https://en.wikipedia.org/wiki/Hyundai_H-100

But – Will Trump make these Plugs powered More by Coal – or More by the Sun & Wind?

https://www.donaldjtrump.com/policies/energy/

http://www.bloomberg.com/news/articles/2016-04-06/wind-and-solar-are-crushing-fossil-fuels

Maybe Trump needs a Wall built around Coal?

That is a Wall I would support

People will then say., “Nice wall Mr. Trump”..Or just let any and All Outlaws in the Country ,Just like the Past administration was already doing.. LMAO …

We had a game show here in the UK which reminds me of Mr Trump !

https://m.youtube.com/watch?v=PNrt7_DbLG0

Well – I did provide links to Trumps Energy Policy – as well as some competing information.

Nothing against the Mexican Border Wall – and i hear it was planned over 10 years ago, but Government has stalled it! My point was Trump wants to crank up Coal again – ins spite of Coal costing more to make power – already – than Sun/solar PV & Wind Power – which He hates! But – he also wants to keep or return clean air, and water – so them maybe there is hope for him to moderate his Coal Plans, and train Coal Energy Workers into the new Energy world, to get them Jobs in that arena – that already provides employment for so many and has room for more!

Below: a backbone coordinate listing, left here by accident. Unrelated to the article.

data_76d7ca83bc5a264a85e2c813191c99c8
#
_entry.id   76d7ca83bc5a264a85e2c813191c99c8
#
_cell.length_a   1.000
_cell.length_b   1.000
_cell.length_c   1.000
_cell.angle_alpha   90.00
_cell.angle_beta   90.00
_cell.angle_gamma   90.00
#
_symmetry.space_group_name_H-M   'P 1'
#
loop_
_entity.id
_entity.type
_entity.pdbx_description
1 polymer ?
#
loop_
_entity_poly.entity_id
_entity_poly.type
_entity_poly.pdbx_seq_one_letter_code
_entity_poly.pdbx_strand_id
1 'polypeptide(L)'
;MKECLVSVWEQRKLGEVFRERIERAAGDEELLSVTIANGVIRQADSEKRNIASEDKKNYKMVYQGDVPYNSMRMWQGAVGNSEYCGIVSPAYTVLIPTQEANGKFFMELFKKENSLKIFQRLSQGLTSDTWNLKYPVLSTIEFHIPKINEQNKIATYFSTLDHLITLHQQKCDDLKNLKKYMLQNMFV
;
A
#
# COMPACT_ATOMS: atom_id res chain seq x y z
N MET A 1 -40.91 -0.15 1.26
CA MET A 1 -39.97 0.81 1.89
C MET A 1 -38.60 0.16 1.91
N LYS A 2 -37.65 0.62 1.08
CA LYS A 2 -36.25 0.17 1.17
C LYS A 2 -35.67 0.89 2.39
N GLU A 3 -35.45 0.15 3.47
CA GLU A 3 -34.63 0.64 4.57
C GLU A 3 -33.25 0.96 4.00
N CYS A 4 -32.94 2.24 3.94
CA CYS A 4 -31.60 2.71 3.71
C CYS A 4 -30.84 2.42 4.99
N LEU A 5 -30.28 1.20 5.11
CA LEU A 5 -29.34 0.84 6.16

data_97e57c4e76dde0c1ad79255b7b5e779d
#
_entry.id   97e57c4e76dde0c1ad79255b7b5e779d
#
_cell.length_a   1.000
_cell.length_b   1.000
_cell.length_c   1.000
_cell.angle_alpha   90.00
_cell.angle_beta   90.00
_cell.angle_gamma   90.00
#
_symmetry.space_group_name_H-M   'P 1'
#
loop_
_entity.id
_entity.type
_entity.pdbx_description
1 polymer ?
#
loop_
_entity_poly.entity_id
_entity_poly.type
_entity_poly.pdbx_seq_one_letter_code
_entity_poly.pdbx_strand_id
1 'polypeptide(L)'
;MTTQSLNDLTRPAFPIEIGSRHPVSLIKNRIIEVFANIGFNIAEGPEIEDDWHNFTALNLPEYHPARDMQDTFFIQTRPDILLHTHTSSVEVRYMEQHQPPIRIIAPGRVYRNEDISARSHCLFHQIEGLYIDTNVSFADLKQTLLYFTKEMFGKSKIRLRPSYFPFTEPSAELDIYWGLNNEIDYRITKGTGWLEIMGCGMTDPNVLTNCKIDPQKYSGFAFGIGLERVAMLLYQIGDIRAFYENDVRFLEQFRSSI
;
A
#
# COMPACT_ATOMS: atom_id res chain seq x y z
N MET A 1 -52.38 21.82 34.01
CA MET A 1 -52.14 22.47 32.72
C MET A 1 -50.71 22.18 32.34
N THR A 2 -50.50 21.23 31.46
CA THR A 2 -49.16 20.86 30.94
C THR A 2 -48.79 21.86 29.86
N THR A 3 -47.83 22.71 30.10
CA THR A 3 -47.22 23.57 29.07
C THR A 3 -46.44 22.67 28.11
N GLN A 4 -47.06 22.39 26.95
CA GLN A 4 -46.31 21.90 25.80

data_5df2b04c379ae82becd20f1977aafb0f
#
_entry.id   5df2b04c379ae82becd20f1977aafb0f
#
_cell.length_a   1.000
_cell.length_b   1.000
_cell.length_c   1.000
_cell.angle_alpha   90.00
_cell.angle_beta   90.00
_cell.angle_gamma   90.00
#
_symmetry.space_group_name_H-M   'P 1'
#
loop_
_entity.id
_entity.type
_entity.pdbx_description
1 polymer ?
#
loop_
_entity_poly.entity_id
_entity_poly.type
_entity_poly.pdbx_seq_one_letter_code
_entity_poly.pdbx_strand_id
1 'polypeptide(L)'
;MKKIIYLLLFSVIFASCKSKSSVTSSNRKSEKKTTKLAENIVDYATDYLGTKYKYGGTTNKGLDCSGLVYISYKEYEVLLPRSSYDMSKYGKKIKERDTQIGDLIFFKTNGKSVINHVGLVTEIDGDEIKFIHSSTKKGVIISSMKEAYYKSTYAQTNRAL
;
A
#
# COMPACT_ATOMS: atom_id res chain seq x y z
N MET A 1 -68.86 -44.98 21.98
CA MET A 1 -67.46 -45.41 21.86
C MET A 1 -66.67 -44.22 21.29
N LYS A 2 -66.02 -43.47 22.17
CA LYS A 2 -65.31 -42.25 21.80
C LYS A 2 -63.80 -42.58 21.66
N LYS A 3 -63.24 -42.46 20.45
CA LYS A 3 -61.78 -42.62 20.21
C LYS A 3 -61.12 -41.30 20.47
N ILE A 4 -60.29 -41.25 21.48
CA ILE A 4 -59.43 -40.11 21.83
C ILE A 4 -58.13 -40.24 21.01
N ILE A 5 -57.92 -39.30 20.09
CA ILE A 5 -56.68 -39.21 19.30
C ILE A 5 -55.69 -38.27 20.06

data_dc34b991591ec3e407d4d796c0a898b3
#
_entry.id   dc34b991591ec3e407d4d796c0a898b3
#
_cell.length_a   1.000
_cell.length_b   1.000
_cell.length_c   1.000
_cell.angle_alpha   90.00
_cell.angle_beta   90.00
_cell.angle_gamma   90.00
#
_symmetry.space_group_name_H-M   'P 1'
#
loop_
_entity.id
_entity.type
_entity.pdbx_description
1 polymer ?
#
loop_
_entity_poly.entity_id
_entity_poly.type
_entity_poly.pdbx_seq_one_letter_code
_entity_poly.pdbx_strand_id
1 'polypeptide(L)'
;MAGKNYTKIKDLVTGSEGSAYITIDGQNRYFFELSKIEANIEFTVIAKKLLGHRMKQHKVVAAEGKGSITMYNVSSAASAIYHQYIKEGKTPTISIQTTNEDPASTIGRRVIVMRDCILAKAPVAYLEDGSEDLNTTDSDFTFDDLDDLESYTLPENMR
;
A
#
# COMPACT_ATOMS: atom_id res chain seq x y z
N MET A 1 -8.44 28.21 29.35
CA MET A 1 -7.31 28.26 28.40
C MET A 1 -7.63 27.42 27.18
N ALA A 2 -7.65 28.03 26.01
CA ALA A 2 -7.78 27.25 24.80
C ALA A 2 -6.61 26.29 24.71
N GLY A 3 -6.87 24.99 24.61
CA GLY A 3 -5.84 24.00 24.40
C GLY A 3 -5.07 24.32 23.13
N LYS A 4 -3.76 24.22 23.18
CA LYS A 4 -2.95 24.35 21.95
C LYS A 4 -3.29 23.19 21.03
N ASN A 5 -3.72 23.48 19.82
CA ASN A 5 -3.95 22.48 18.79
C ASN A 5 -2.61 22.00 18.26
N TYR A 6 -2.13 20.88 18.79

The energy market won’t buy coal, even if it’s cheap. It won’t be (artificially) cheap forever and most places don’t want a coal power plant pumping out pollution anymore.

The Trumpian administration isn’t going to revive the coal industry. The reason coal has fallen on hard times is because it’s too expensive to compete with cheap natural gas. Economic forces trump politics. Coal miners telling themselves that the decline of coal is due to government subsidies for renewable energy is just wishful thinking; it’s denying economic reality.